Later in the same year, the BBC began test broadcasts from their two new 10 kW STC transmitters at Daventry. Interestingly, these Daventry test broadcasts were on the air under the Chelmsford callsign G5SW, and we should remember that at this stage the Marconi transmitter G5SW was still located at Chelmsford, not at Daventry 100 miles distant.
Anyway, this five year old shortwave transmitter that was rented by the BBC was closed down on December 17, 1932 in favor of the two new transmitters located at Daventry.
However, two years later, in 1934, this now largely idle transmitter was re-activated for a very special occasion. His Majesty, King George V, was making a Christmas Broadcast to the Empire, a historic first, and the BBC made special arrangements to ensure that the broadcast was heard well at all points around the globe. The two new transmitters at Daventry carried this royal broadcast, and the Marconi transmitter at Chelmsford was re-activated for this occasion. However this time, it was on the air, not under its own callsign G5SW, but rather under a new BBC callsign, GSD. The same previous channel was in use, the old and well established 11750 kHz.
This special broadcast for Christmas 1934 by King George V was considered to be such an important radio occasion that it was relayed to the world also from the relatively new communication station located at Rugby, rather nearby to Daventry.
Early in the New Year 1935, transmitter G5SW was re-furbished, upgraded to 20 kW, modified to operate on several different shortwave bands, transferred to Daventry, and installed in an available open space in what was known as the 5GB Mediumwave Building. At this new BBC location, the historic Marconi transmitter was designated as Sender 3 and it was brought into regular broadcast service on May 19, 1935. Callsigns in use over this transmitter now depended on what frequency was in use, a new callsign for each channel in use.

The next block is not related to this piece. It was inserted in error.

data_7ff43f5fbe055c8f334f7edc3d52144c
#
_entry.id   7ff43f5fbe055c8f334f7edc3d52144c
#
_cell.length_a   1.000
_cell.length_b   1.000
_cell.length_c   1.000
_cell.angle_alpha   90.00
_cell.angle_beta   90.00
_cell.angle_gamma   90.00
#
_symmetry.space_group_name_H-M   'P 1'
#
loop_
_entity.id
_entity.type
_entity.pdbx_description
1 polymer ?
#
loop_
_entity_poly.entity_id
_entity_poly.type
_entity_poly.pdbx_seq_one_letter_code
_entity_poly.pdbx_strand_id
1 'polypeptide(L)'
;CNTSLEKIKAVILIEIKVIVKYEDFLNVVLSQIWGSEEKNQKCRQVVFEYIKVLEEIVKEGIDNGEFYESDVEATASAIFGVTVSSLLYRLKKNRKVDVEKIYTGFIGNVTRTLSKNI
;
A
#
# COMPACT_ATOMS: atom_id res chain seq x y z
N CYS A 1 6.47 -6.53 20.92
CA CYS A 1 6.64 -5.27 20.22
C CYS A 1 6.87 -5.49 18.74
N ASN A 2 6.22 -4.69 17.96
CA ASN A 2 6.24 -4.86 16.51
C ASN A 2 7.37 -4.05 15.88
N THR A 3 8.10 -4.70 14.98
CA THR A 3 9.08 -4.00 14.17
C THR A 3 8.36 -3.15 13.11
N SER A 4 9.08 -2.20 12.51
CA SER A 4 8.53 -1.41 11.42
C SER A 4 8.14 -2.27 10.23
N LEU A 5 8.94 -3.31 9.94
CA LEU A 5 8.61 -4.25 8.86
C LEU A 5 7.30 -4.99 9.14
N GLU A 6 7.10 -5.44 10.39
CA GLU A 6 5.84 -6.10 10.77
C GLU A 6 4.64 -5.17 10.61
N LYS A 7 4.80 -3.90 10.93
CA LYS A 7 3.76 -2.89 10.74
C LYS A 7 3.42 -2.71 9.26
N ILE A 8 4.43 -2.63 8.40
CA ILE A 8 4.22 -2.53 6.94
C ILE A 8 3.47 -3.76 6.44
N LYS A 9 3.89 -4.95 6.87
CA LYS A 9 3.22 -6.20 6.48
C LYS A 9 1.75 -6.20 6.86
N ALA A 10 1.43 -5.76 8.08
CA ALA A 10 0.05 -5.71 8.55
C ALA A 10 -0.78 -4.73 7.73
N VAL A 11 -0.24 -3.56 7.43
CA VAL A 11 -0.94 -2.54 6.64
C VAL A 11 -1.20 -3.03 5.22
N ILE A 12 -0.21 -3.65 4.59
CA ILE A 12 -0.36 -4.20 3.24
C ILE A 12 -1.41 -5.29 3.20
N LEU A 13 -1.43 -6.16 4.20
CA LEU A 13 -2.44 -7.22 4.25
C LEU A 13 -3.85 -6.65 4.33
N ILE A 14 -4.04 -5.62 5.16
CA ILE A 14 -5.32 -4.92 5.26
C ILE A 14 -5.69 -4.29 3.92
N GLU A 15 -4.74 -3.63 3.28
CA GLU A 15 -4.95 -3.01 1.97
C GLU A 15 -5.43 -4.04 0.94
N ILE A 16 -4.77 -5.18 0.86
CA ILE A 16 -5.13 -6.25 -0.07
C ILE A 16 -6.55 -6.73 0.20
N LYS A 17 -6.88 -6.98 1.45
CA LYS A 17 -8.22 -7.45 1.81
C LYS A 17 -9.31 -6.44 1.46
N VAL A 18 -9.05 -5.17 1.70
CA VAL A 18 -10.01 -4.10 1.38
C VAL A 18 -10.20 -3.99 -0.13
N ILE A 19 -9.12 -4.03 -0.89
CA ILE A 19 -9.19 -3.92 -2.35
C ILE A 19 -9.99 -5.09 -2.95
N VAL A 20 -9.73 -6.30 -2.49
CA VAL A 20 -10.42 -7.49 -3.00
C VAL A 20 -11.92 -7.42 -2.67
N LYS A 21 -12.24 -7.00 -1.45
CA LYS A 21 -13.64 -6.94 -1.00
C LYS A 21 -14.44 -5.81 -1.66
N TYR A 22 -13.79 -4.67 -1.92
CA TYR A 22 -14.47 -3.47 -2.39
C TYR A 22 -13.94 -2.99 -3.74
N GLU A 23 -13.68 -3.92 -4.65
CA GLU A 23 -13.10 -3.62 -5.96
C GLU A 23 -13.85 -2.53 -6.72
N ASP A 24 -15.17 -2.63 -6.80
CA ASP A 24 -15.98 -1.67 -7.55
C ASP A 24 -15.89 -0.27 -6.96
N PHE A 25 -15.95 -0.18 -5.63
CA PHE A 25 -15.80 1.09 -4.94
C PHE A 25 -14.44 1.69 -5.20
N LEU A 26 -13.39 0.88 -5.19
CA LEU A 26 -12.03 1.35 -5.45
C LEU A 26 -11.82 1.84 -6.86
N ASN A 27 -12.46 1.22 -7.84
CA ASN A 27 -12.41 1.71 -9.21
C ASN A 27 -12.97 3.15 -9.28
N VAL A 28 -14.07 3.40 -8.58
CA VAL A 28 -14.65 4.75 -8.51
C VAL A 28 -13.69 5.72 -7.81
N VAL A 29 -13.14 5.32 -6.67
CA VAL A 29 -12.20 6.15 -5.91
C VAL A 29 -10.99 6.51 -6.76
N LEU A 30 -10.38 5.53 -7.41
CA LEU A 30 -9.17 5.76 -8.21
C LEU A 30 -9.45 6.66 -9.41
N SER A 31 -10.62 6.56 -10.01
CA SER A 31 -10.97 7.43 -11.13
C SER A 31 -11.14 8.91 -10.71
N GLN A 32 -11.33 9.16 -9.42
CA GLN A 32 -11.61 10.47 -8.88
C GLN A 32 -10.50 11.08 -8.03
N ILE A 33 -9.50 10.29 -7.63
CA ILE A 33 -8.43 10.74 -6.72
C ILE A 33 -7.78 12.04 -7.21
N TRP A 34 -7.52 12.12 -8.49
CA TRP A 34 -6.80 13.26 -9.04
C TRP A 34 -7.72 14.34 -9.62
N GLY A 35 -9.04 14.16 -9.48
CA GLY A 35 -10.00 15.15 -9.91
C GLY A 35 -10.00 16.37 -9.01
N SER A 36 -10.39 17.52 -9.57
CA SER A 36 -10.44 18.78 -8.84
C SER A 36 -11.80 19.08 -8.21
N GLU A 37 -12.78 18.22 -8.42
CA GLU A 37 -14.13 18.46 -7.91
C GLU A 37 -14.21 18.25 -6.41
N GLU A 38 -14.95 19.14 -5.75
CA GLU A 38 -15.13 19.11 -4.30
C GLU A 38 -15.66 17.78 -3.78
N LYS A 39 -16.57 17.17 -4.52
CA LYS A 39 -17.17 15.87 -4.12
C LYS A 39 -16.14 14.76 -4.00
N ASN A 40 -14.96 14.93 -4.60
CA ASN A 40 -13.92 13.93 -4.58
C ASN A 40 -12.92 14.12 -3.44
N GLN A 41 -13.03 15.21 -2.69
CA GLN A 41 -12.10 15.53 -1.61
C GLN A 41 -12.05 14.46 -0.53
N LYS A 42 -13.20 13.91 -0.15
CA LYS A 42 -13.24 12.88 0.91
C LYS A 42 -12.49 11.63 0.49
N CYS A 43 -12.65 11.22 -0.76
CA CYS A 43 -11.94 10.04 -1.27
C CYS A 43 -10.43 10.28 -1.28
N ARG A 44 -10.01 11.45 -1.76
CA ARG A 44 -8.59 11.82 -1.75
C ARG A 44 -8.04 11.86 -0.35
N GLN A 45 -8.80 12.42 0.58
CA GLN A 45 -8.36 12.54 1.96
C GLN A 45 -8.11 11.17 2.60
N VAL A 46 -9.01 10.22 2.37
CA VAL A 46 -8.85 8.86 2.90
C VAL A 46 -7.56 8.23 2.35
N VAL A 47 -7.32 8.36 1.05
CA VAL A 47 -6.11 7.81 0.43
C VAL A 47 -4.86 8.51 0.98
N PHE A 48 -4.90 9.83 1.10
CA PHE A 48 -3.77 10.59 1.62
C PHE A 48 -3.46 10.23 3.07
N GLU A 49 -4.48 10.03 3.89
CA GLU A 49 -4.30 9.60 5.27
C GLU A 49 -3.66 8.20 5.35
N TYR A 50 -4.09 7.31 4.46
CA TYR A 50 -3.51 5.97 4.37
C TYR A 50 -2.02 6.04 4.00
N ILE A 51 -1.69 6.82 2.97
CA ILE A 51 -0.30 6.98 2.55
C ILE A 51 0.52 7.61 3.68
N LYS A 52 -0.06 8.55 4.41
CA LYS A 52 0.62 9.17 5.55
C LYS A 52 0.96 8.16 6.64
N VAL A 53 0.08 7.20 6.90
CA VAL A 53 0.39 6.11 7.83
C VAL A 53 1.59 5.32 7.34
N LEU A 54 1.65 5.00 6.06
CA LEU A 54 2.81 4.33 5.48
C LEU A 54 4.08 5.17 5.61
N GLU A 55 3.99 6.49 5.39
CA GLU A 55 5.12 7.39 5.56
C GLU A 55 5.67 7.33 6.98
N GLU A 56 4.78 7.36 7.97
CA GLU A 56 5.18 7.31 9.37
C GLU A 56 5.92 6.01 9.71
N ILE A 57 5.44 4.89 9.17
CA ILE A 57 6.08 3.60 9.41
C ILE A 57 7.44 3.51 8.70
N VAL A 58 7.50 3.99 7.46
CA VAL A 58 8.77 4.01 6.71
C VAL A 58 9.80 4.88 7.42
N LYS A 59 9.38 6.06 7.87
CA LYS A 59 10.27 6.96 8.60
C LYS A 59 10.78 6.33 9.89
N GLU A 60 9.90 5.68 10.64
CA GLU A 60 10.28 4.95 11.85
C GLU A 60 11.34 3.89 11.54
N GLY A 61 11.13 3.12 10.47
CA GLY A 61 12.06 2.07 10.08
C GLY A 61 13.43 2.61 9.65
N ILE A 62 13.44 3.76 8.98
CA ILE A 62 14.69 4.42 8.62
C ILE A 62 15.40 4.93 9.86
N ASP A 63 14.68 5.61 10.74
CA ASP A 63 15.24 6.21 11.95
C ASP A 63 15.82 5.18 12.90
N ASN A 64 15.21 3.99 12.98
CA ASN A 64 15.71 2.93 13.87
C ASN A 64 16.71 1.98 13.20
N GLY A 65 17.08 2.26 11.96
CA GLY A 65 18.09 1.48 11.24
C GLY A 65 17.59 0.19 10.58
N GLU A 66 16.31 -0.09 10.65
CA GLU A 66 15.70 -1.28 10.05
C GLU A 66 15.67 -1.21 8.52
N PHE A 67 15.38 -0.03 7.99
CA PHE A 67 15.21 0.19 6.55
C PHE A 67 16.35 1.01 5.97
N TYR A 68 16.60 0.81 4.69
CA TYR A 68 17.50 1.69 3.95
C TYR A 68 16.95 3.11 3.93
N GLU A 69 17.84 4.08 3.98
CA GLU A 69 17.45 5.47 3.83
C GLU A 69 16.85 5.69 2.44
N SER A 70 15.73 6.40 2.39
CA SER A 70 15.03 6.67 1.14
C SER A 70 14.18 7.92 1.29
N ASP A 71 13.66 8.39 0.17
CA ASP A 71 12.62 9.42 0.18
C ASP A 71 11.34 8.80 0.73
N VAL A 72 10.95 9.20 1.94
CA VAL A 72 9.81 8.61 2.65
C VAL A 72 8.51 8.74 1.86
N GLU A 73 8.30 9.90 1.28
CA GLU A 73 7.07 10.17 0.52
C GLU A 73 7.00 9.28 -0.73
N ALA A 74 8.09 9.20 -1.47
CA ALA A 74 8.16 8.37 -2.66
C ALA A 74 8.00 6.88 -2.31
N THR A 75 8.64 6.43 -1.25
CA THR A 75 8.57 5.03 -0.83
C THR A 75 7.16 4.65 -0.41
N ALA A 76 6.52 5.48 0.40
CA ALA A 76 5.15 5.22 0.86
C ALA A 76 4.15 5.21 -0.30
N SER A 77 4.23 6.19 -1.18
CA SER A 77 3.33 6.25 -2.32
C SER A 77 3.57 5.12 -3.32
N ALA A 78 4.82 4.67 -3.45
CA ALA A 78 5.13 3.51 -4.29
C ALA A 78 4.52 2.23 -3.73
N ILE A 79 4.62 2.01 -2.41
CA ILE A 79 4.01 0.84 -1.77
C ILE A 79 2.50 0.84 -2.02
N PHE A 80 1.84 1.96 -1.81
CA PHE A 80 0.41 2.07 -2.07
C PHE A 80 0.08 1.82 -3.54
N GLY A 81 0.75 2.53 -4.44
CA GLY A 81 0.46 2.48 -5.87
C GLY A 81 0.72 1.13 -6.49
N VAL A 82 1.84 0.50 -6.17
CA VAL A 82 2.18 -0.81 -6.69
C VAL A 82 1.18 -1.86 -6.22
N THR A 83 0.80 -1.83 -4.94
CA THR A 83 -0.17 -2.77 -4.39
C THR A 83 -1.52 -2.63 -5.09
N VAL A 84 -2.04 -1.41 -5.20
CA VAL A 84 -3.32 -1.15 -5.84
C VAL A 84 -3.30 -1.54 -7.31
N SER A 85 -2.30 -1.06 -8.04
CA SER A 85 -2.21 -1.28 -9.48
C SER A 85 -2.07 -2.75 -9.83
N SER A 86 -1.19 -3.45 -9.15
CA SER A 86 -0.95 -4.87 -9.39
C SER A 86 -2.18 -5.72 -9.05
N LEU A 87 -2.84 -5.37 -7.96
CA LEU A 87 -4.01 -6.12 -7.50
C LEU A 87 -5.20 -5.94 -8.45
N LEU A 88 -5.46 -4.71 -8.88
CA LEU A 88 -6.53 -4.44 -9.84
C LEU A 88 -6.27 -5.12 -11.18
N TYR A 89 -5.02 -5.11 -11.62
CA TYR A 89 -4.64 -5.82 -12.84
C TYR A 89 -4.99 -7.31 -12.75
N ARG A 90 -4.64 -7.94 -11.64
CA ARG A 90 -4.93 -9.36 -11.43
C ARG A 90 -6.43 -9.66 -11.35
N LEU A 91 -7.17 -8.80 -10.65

Two years after its removal from Chelmsford and its installation at Daventry, this same transmitter was upgraded again, this time with a power output of 60 kW. During the intense events in the year 1940, Sender 3 was used for carrying the Forces Program on 6150 kHz.
However, as time went by, this historic transmitter became increasingly undependable, and ultimately, it was dropped from service, and it was finally removed from the 5GB Building in 1959. We would presume that it was simply, and unceremoniously, scrapped.